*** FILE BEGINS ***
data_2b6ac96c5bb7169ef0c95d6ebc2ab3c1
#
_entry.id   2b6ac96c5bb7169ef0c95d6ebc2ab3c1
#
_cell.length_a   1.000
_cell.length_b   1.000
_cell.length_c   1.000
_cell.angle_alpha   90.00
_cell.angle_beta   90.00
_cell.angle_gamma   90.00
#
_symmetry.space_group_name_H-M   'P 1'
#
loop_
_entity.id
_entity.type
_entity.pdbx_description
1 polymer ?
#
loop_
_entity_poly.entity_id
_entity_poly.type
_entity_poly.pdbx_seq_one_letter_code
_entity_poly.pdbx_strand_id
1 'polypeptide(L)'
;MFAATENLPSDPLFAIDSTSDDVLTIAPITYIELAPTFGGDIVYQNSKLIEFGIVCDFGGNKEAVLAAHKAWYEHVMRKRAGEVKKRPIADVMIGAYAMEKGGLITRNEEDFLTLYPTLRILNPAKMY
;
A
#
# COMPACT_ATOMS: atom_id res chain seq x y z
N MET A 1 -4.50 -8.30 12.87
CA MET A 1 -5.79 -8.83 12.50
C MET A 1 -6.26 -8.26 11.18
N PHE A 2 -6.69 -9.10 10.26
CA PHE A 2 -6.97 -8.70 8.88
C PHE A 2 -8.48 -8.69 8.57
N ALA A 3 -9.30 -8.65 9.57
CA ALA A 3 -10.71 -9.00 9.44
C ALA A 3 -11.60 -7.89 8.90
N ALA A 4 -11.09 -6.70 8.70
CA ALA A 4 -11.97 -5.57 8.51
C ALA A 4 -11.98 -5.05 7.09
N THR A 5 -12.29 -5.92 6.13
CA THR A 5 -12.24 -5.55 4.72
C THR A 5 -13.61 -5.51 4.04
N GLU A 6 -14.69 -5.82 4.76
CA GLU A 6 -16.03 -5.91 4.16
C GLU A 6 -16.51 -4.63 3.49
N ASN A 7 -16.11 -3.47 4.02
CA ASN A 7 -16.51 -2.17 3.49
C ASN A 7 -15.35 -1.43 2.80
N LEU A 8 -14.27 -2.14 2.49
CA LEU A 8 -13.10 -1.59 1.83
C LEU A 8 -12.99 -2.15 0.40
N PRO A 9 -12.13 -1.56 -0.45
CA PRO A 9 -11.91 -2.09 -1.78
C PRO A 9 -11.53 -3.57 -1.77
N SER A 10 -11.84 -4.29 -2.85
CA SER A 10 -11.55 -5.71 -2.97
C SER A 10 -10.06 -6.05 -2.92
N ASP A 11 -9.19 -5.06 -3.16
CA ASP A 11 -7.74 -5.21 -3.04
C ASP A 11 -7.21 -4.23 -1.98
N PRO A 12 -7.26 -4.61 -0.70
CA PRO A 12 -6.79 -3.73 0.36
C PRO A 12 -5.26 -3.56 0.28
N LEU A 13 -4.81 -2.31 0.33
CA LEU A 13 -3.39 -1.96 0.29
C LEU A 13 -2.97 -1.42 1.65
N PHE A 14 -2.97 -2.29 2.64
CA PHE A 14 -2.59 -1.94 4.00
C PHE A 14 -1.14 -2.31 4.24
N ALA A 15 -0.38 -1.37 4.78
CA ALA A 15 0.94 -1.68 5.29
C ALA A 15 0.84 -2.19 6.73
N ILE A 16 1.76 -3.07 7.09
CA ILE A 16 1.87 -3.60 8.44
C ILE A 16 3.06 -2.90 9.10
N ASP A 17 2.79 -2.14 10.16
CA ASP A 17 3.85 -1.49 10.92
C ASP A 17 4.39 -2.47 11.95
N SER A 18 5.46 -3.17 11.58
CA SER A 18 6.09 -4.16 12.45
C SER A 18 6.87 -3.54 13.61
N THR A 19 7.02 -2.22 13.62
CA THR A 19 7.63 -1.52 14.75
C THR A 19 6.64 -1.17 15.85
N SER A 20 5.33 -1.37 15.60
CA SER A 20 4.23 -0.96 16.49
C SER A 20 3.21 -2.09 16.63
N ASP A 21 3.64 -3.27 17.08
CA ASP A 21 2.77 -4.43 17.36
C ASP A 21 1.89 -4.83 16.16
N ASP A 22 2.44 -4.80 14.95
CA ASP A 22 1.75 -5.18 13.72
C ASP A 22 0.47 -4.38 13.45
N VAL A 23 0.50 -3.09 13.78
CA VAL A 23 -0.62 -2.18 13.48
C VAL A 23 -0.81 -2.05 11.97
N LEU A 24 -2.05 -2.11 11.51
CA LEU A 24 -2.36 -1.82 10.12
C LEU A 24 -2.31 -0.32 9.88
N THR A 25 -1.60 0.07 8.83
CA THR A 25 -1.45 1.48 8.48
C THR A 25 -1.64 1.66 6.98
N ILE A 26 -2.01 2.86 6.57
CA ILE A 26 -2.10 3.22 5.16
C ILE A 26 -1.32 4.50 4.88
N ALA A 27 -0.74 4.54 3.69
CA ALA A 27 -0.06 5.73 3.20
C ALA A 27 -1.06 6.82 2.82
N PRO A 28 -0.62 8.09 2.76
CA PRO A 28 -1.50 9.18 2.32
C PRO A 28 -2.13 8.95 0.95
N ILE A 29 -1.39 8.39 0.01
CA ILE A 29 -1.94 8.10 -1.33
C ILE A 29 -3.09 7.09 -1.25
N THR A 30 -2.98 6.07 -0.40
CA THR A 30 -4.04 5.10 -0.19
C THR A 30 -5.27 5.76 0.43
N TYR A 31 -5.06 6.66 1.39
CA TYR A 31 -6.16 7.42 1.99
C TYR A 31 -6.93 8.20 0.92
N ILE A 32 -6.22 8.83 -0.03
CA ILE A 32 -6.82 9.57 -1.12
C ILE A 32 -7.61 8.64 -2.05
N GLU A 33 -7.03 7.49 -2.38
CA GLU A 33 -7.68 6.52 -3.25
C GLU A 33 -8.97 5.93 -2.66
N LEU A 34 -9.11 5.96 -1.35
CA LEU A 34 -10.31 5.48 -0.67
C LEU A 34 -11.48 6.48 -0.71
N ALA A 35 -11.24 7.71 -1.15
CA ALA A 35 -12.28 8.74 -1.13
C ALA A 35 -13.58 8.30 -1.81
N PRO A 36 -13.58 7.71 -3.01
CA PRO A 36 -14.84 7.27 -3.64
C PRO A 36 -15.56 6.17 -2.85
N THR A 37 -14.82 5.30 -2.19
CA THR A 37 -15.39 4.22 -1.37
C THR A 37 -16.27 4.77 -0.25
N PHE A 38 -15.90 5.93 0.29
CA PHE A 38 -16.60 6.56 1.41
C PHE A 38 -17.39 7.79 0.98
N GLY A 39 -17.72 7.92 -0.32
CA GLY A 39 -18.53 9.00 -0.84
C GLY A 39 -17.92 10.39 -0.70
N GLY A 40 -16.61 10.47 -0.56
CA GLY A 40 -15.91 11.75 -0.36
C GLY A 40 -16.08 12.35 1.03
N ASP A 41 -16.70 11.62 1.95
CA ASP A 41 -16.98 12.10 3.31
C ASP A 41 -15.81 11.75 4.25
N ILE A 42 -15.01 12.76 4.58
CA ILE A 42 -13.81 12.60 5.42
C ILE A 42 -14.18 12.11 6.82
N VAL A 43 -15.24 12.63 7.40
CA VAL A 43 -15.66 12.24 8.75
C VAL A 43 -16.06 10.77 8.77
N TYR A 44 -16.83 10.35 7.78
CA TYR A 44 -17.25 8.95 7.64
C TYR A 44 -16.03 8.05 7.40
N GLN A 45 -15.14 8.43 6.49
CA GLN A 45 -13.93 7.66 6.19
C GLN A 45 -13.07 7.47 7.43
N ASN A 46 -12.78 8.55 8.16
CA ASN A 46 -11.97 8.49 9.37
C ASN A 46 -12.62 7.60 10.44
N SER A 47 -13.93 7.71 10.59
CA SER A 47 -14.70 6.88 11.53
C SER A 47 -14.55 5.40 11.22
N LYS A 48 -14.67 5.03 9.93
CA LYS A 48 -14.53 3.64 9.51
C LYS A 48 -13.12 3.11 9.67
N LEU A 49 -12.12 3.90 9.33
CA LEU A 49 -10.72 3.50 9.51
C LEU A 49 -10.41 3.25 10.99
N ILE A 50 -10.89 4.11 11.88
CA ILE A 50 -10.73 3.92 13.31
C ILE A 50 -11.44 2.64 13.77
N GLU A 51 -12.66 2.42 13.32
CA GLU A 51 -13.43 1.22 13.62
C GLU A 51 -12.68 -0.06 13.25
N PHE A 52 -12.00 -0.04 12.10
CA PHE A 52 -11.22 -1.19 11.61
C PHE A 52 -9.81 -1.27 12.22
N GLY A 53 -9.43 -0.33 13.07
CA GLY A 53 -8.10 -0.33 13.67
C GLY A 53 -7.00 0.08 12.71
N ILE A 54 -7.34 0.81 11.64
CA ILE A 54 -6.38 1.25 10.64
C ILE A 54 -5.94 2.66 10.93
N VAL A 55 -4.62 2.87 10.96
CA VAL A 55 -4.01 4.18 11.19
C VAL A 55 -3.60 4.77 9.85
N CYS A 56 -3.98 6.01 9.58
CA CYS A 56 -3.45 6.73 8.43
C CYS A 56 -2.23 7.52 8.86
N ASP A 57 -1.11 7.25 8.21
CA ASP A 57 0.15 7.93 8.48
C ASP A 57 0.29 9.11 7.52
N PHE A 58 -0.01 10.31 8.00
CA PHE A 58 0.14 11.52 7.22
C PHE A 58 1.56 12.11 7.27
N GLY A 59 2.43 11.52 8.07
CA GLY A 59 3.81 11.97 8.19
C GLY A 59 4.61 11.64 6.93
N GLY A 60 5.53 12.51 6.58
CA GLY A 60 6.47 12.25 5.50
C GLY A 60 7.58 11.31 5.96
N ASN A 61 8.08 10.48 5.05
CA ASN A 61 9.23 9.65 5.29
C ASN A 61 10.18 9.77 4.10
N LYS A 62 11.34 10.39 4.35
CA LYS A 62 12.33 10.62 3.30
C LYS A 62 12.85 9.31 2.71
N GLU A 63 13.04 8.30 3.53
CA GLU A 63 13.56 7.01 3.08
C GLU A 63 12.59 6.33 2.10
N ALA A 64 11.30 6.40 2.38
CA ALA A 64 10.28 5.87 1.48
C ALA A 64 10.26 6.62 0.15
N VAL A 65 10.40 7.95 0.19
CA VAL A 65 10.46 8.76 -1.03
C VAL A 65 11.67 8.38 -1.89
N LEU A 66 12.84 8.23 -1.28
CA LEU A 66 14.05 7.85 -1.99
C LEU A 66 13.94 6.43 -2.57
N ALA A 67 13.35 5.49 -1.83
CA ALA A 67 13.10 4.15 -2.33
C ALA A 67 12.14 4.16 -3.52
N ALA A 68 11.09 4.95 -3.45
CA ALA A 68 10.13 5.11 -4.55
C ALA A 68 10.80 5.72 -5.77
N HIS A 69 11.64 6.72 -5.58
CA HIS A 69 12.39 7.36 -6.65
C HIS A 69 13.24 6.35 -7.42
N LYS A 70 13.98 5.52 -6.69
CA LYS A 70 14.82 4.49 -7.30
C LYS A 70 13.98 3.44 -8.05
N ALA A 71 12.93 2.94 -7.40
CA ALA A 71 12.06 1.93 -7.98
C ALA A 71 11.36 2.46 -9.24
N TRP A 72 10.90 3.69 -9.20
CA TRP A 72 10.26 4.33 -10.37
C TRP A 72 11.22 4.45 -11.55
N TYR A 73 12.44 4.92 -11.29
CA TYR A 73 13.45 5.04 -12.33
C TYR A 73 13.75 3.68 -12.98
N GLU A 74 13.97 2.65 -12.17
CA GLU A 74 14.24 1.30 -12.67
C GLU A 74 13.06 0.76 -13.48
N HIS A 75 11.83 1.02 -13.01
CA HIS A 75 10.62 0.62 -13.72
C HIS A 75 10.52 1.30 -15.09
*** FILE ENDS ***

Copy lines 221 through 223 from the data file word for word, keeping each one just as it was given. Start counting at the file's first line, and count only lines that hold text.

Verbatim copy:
CA ALA A 64 10.28 5.87 1.48
C ALA A 64 10.26 6.62 0.15
N VAL A 65 10.40 7.95 0.19